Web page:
Postdoc Positions Available in CAS Key Lab of Synthetic Biology
Two 2-year postdoc positions are now open in Professor Guo-Ping Zhao’s group in CAS key laboratory of Synthetic Biology, SIPPE, SIBS, Shanghai, China. Research areas include (1) molecular mechanisms for coordinate regulation of nitrogen metabolism and secondary metabolism in actinomycetes, and (2) DNA assembly standards in Synthetic Biology.
In Zhao’s group, our study has been focused on elucidating the molecular mechanisms of regulation for secondary metabolites in actinomycetes. In particular, our group found decades ago, that addition of nitrate into the fermentation medium remarkably stimulates the yield of rifamycin in the bacterium Amycolatopsis mediterranei. This finding has been widely used in improving industrial fermentation ever since, and is called the “nitrate stimulating effect”. Subsequent physiological and biochemical studies revealed the pleotropic characteristics of this effect, and systematic studies have been carried out to elucidate the molecular mechanisms underlining this “global regulation.” Along with this work, we are now trying to characterize the whole signal transduction pathway for nitrate-mediated global regulation. Therefore, applicants for this direction should be familiar in microbial transcriptional regulation and/or protein post-translational modification.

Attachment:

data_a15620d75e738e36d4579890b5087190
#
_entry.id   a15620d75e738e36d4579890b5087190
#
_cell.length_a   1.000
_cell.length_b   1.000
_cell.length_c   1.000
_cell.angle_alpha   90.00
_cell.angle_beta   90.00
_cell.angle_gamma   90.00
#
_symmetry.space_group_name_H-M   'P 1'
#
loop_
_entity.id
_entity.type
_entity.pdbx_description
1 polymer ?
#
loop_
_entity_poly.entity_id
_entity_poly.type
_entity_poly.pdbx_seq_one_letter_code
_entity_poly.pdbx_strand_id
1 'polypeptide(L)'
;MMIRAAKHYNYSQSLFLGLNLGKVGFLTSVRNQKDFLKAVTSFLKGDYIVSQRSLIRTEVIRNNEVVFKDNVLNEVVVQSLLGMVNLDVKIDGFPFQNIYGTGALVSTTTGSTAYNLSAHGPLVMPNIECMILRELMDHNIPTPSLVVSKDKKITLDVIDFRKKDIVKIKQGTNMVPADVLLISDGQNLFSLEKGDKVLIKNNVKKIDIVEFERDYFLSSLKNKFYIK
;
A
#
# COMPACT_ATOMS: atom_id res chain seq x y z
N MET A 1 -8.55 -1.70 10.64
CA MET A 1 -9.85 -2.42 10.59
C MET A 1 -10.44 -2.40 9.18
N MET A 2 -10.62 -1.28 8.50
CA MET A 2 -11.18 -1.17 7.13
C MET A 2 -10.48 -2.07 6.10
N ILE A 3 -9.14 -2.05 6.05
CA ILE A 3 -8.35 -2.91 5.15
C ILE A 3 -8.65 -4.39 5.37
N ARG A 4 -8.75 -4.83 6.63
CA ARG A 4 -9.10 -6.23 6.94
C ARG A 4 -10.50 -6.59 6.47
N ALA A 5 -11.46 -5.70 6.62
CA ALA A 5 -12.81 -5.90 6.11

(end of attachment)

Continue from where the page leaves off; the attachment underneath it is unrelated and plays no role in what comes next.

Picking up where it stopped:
Meanwhile, we have recently developed the iBrick standard for DNA assembly. The iBrick standard employs two homing endonucleases of I-SceI and PI-PspI, which recognize long target sequences and produce non-palindromic compatible cohesive ends, and is suitable for manipulation of large DNA pieces. Because the long recognition sites of both enzymes are sparsely distributed in natural DNA sequences, generally no need is required in modification of the DNA sequences before brick construction, regardless of their lengths. However, in the present version, a 21-bp scar will be leaved between two bricks and further effort will be made to reduce the length of the scar. Therefore, applicant for this direction should be familiar in molecular biology and protein/enzyme engineering.